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But can politicians really afford to discuss the “evolution question” honestly?

Credit Laszlo Bencze

In “Answering the Dreaded ‘Evolution’ Question” (The American Spectator 6.24.11), Jay Richards and David Klinghoffer explain how politicians can avoid the “speed trap” of the “evolution” question:

Though a president doesn’t have much influence over state and local science education policy, reporters lie in wait for the unwary candidate, ready to pounce with a question he’s poorly prepared to answer yet that is important to millions of voters. Fortunately, there’s a reply that not only avoids the trap but helps advance public understanding.

Oh yes? They suggest: 

Asked about evolution, here’s what Michele Bachmann, Tim Pawlenty, or Chris Christie could have said:

“Life has a very long history and things change over time. However, I don’t think living creatures are nothing but the product of a purposeless Darwinian process. I support teaching all about evolution, including the scientific evidence offered against it.”

Dogmatic neo-Darwinians won’t like that answer (they admit of no scientific arguments against their theory, unlike in any other area of scientific inquiry). But some other scientists will be fine with it, and, according to Zogby polling data, so will the 80 percent of Americans who favor allowing students and teachers to discuss evolutionary theory’s strengths and weaknesses.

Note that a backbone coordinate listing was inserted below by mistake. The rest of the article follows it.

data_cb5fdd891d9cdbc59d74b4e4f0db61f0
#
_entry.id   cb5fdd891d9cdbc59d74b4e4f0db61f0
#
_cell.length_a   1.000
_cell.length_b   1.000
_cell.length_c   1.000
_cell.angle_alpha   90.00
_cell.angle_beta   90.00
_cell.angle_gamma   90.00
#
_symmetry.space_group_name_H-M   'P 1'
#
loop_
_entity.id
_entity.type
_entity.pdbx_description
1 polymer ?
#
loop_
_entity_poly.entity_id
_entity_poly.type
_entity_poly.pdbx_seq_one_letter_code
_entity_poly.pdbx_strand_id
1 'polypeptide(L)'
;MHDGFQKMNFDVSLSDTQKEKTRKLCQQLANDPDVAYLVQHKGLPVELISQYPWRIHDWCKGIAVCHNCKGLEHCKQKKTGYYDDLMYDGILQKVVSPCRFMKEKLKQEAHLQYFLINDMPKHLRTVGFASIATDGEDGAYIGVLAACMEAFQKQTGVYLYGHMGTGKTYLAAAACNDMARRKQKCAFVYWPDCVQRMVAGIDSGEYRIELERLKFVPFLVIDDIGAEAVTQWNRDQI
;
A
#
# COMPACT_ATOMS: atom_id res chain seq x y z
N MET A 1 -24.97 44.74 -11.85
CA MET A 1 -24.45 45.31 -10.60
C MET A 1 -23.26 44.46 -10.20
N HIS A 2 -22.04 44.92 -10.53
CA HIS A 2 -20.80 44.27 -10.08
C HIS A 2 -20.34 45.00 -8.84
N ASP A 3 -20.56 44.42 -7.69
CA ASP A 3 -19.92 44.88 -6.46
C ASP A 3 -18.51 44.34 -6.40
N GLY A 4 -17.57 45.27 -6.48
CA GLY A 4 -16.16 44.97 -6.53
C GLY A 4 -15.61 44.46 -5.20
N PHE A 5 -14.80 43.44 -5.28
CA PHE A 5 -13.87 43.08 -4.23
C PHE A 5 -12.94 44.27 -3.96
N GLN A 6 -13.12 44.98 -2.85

Will that really work?

It lays bare the true politics of “evolution” that Christian Darwinists, for example, set up BioLogos to avoid: Easing a majority theist nation toward becoming a majority atheist nation, using the compulsory, tax-supported school system.

Everyone knows it and no one says it, and there is a good chance that most of the public is not willing to face it.

Instead, controversies revolve around protecting Darwin’s errors – with, for example, stuff like not mentioning self-organization theory in Texas schools because it might remind some of something Bill Dembski wrote, even though he doesn’t support the theory.

Doesn’t a politician face a serious risk in asking people to grow up, face up, and make a decision?


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Denyse O’Leary is co-author of The Spiritual Brain.

Doesn’t a politician face a serious risk in asking people to grow up, face up, and make a decision?
Absolutely. But in the States we have much more pressing issues that politicians fail to face. And that's why every two years we have the opportunity to fire a large portion of them. In the end, it's our individual responsibility, and I'd have it no other way.Mung
June 26, 2011
09:20 AM

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